Childhood is an apprenticeship to adulthood, and as we teach our children, starting early, to always be curious and continuously learn, while appropriately mentoring them, we guide them to become responsible productive adults. Life is full of risks and if we take no risks we as a people go nowhere. Children need to be taught and to learn that life is full of risks and how to appropriately deal with them, learning from experience. Will Rogers said: “There are three kinds of men. The ones that learn by readin’. The few who learn by observation. The rest of them have to pee on the electric fence for themselves.” I have all three kinds of kids (and the boys competed for the longest fence challenge).

  • The case of Beagley, I am betting she was a single mother, and her son was coming out of the Strong and Defiant six year old stage, the boy was trying his pattern acting out how insolent and mean towards his mother he can go. She is responsible for her actions and reactions. The single mother needs to take accountability for raising the child better than her own upbringing.

    You know whose more at fault before the legal professionals start stoning her is all the males living in her neighborhood who saw the two everyday and they did nothing to become a ‘dad’ figure for that boy encouraging and teaching the boy to love, honor, and obey his mother.

    She doesn’t have to be a single mother without husband. I have seen married women whose husbands were no more present than an absent dad.

  • Assembly member Zaletel said parents were reading the ordinance wrong. Nothing could be further from the truth. Anchorage citizens for years have watched as well-intentioned legislation is passed at the national, state and local levels and then used in ways far beyond the original intent to prosecute and invade the lives of average people just going about their daily lives. Whether the unintended consequences are actually intended is unknown, but with this shifty gang in the Assembly, we shouldn’t take any chances.

    Zaletel, Perdez-Verdia and Vogel believe they are either much smarter than the rest of us and that their thoughts and opinions are the only ones that matter, or they think that we’re too stupid to understand what they are trying to do to us under the table. Zaletel, Perdez-Verdia and Vogel serve the Anchorage citizens, not the other way around. And they have either forgotten that or choose to ignore it.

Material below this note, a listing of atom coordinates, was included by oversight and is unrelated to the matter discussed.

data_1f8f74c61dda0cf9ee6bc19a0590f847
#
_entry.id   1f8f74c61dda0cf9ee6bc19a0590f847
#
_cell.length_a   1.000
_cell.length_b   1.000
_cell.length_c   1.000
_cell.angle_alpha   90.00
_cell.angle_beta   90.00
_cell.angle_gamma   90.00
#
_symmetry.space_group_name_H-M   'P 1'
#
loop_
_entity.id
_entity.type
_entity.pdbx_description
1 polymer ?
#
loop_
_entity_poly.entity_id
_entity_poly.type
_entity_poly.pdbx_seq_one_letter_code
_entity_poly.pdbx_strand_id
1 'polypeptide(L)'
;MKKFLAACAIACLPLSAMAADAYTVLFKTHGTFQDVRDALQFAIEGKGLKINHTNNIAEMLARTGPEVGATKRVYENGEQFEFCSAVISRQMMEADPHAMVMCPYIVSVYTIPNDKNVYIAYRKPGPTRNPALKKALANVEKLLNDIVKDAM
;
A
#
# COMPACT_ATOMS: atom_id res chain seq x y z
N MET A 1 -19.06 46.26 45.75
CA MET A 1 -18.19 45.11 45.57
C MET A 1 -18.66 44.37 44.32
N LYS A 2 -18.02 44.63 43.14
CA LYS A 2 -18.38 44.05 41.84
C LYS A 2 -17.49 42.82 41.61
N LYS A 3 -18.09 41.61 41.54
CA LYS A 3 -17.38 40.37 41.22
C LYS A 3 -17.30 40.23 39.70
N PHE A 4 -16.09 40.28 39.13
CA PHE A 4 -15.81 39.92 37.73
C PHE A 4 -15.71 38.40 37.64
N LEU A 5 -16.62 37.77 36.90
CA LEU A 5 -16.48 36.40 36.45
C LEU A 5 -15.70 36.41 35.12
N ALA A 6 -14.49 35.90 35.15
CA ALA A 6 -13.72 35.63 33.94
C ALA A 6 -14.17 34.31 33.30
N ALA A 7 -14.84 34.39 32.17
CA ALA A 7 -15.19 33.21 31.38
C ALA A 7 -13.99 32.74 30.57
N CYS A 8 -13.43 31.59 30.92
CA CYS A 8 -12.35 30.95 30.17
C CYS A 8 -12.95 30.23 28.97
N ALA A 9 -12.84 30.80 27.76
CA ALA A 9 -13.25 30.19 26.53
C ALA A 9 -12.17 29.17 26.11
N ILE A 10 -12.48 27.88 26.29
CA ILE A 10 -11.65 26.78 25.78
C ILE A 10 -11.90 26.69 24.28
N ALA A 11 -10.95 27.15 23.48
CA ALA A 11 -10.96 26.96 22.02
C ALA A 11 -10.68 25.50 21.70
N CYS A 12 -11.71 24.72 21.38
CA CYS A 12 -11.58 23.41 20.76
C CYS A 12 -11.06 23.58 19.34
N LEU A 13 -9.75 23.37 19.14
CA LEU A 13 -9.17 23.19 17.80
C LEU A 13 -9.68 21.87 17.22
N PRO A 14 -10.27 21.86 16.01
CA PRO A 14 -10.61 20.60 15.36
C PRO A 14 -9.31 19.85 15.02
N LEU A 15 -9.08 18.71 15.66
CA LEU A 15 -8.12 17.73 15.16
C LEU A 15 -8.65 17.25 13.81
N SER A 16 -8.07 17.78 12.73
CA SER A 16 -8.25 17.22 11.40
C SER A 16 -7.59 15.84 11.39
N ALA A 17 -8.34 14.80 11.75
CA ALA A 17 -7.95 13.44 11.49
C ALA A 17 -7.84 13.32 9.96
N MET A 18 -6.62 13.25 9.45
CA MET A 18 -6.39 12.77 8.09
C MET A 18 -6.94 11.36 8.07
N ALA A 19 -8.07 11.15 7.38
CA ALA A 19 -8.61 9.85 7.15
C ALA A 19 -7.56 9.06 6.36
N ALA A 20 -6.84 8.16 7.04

Either way, Zaletel, Perdez-Verdia and Vogel have to go.

  • Again, diction. The term “harrassment” heretofore has in statute and code literally had the word “sexual” before it; hasn’t it? Is this a new crime? Historically anything done in adult self defense has been assumed constitutionally to be legal.

  • Why is this Assembly constantly looking for “problems” to apply their “solutions” to? Because in their world government is the end all, be all to us and we common citizens, the great unwashed mass of humanity cannot care for ourselves nor our children. This us the same Assembly that want to punish women’s crises shelters for not allowing a biological man into the shelter!

  • You can’t fix stupid

  • Every time a liberal opens his/her mouth, somebody loses a freedom.
    This is just one step of many of taking rights away from parents. You’ve heard of the Harvard lady who wrote an article saying children should not be allowed to go to Christian schools because they might become indoctrinated? The left will not stop until they have total control of everyone and everything. The terms are very vague. They don’t want children playing on the playground without a “Karen” around to tell them to stop everything they are doing.
    “Annoying effect?” With some people that would just be hearing kids playing and screaming, etc., on the playground. You could easily find someone who is annoyed or offended by just about everything. Too many snowflakes around.

  • Still Laughing
    Peeing on the electric fence.

  • I’m old enough to remember the school teachers paddle sitting above there desk.
    You messed up, you got in trouble. Then when you got home, you got in trouble again.
    We all turn out ok. We worked hard, raised a family, built a house, played hard, enjoying the grand kids, show then the tough things in life. Don’t touch that it’s hot. Sometimes they won’t listen, so they get “ouch” they learned.
    Stop trying to tell us how to raise are kids, stay out of are life’s. Wait little Jonnie you need to put your Diaper mask on, to go outside in the fresh air to play. More stupidness.

  • Sounds like the types of laws one would use in order to set people up to be criminals on a whim.